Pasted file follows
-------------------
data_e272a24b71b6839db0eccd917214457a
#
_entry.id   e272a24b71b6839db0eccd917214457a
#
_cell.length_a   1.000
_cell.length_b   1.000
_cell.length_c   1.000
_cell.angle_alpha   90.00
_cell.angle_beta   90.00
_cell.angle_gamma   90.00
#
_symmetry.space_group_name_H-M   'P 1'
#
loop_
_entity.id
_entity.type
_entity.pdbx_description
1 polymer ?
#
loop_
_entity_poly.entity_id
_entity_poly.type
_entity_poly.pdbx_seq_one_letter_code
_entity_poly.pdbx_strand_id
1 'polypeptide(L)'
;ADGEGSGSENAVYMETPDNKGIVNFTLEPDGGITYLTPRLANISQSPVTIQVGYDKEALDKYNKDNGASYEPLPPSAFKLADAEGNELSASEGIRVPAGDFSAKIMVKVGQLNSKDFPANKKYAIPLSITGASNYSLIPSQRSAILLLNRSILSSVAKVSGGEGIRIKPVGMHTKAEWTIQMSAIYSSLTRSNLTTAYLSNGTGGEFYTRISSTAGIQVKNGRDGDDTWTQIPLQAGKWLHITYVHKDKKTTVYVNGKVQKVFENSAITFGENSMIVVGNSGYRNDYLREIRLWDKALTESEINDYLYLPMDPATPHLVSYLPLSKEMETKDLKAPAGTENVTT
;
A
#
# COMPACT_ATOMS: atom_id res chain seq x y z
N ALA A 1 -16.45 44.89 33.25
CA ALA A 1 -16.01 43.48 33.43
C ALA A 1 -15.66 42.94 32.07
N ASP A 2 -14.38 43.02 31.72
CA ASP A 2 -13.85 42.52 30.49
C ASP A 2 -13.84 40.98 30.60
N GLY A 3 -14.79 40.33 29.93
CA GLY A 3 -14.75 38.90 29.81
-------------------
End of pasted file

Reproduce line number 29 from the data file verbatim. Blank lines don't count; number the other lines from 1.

#